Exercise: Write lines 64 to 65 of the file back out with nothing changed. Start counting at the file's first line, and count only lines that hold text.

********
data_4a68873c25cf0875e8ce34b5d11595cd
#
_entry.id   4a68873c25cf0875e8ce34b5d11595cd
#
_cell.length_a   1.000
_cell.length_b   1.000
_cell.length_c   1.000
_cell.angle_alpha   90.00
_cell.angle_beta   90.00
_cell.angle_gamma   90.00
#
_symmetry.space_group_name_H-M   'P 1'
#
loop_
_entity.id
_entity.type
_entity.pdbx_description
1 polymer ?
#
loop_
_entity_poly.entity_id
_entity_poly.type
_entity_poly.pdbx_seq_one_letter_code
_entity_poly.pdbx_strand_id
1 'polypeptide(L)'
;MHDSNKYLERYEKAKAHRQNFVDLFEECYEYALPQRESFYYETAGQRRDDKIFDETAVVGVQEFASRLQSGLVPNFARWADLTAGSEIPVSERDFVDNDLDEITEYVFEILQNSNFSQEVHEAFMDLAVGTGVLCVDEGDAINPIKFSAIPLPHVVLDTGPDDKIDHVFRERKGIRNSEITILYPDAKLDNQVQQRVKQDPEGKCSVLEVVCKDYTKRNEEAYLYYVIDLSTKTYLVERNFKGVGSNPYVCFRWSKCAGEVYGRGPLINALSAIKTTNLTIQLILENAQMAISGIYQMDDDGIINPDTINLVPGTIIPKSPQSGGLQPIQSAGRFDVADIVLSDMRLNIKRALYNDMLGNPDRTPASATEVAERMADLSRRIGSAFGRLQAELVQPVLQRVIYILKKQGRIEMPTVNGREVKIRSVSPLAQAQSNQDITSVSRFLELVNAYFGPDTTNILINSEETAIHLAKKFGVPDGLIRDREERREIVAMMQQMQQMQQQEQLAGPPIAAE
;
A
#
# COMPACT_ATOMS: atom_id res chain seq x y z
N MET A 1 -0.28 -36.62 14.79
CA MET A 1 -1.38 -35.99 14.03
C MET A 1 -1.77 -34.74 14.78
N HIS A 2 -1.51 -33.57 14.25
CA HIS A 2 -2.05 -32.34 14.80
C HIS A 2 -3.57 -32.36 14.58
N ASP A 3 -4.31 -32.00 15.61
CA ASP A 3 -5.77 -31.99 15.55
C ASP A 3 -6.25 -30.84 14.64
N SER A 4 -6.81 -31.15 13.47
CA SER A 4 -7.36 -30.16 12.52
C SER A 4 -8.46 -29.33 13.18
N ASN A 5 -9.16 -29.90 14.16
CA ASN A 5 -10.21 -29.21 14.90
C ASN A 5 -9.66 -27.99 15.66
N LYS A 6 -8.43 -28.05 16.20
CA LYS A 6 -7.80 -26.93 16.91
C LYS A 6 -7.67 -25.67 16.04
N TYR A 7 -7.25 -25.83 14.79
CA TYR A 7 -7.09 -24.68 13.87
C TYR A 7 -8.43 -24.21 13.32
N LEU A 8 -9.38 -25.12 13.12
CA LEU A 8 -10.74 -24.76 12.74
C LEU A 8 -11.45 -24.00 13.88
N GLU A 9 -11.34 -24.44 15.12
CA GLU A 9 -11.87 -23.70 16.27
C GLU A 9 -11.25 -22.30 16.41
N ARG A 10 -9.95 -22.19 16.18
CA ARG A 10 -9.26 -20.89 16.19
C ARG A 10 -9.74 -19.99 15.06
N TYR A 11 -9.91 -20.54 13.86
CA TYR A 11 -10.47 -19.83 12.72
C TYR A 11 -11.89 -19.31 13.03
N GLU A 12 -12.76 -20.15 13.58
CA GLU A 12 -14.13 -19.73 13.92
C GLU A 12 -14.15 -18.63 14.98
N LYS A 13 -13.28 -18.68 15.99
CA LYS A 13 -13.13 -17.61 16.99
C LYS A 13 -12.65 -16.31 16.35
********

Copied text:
N GLU A 12 -12.76 -20.15 13.58
CA GLU A 12 -14.13 -19.73 13.92